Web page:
One has to wonder why Israel is singled out in this fashion. It is about time that we all stood up to the oh-so-subtle antisemitism that is behind these unreasonable demands for the creation of a bi-national state in place of Israel. Only a naive fool would imagine that the Jews are going to be welcome in such a state!

John Klein
Caulfield, Vic


AT the moment, I am greatly enjoying the novel Don Quixote, in which the hero lives in a fantasy world and tips at windmills. Michael Danby MP is behaving badly, like the Don Quixote of Melbourne Ports. I am one of his windmills, and therefore a target for his practiced McCarthyism.

However, the truth of the matter is that I am not, nor have I ever been a “member” of the socialist left (I assume he means a lunatic faction of the ALP or perhaps something worse). The only sin I can think of has been siding with progressive politics and civil-rights organisations when I lived in both Israel and the US. Nowadays, I admit to being a moderate, balding, 50-ish, bicycle-riding and chardonnay-drinking non-aligned member of the ALP.

However Danby, other than using personalised vilification of poor sods like me, still hasn’t explained how he justifies his call for political censorship of the opinions shared by many Israelis and their supporters abroad.

Larry Stillman
Elwood, Vic

[ed: Stillman is responding to these fanciful claims by Michael Danby.]


MICHAEL Danby is being criticised for suggesting that members of the Jewish community not buy two anti-Israel books, Antony Loewenstein’s forthcoming book on the Australian Jewish community’s response to the Israeli-Palestinian conflict and Jacqueline Rose’s The Question of Zion, published by Australia’s otherwise premier academic publisher, Melbourne University Publishing (MUP). Prior to the publication of their books (including Loewenstein’s in May next year) their ideas were so preconceived as to make the animus of their books absolutely predictable.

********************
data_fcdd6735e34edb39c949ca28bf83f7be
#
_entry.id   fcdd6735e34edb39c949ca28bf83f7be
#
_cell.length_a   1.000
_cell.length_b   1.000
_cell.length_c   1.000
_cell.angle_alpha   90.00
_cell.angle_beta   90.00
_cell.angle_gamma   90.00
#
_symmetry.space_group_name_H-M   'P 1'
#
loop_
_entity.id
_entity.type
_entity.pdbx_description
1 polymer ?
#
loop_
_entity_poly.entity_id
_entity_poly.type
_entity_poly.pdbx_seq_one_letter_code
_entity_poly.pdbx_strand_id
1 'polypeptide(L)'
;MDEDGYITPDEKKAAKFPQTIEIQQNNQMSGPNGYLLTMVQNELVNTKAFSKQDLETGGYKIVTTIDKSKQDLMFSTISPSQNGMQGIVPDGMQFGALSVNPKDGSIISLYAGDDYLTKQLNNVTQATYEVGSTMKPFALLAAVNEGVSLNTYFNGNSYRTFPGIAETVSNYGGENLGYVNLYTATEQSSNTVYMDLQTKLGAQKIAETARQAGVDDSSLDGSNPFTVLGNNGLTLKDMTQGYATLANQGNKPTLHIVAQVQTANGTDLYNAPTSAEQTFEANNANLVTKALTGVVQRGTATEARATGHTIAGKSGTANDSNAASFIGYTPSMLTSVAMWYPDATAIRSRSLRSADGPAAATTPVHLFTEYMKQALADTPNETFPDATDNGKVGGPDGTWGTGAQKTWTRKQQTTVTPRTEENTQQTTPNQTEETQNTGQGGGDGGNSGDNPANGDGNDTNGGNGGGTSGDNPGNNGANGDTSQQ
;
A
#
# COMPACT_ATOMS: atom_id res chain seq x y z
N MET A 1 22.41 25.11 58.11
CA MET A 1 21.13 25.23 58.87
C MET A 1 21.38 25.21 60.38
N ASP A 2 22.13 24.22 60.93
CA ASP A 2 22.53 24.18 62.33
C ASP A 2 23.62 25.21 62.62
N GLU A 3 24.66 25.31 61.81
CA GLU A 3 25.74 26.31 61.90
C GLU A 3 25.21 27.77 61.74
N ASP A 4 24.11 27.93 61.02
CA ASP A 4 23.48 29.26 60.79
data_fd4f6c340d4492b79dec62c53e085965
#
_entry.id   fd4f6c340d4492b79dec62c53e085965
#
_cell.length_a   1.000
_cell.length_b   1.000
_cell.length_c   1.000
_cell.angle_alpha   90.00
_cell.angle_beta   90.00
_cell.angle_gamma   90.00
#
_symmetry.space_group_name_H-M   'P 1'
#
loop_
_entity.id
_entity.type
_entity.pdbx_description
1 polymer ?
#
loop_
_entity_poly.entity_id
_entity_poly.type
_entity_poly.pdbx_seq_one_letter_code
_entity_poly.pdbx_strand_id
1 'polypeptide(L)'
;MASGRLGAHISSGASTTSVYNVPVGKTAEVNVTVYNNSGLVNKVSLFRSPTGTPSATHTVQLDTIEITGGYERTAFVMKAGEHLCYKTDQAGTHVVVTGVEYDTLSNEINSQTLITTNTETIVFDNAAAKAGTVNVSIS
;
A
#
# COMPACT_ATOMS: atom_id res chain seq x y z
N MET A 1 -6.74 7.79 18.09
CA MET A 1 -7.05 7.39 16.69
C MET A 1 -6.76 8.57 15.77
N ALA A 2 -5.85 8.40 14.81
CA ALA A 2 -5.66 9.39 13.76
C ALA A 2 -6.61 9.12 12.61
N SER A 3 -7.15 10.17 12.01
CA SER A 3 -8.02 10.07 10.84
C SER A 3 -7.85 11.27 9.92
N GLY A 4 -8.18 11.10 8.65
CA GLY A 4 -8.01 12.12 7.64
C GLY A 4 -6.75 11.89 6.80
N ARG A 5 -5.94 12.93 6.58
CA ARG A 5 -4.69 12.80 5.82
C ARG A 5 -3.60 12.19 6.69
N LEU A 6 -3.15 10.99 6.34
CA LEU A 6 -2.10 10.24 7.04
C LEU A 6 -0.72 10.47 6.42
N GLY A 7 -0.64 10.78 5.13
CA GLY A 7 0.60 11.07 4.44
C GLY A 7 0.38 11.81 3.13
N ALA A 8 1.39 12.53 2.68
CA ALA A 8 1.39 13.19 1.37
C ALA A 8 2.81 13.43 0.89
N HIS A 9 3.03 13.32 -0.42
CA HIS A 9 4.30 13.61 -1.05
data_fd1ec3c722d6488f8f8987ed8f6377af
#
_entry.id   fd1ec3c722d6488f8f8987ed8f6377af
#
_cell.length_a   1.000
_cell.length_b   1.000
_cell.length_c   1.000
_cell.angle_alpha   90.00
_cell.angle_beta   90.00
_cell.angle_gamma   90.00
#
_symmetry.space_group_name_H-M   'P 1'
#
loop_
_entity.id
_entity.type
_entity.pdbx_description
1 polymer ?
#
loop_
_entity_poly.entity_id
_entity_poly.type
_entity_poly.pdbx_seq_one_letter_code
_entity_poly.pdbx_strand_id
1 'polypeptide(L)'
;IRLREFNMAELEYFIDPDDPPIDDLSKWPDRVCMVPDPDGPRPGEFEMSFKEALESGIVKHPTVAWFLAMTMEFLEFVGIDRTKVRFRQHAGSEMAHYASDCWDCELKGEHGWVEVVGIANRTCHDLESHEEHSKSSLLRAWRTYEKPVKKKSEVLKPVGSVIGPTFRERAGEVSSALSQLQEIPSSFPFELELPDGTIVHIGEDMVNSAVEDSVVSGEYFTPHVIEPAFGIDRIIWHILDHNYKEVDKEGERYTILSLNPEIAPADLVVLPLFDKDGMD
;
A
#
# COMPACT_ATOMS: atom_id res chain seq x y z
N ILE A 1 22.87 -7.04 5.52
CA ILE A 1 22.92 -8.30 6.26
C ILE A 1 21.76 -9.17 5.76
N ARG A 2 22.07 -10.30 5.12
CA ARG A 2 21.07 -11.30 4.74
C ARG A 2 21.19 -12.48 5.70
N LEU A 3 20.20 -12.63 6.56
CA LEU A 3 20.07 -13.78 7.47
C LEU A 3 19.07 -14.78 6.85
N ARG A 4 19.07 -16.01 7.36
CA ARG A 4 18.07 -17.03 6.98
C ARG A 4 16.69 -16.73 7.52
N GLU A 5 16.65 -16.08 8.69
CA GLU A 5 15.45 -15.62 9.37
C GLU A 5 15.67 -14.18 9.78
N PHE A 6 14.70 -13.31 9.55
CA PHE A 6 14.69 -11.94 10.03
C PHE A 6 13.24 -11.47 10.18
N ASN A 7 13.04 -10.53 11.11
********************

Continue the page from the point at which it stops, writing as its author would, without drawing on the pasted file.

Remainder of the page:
It is especially ironic that both authors support the boycott of Israel. Loewenstein has participated in an Islamic website, Western Journalists in Support of Palestine, which advocates a general boycott of Israel [ed: I have never “participated” in this website, though I think some of my articles may have been published there without my knowledge or permission.] Rose’s attitude is displayed as recently as August 18 in an interview with Open Democracy: “I think there should be economic and military sanctions against Israel, and an academic and cultural boycott as well. This is a time for deciding which side you are on, and what you can do to prevent the deterioration of the situation.”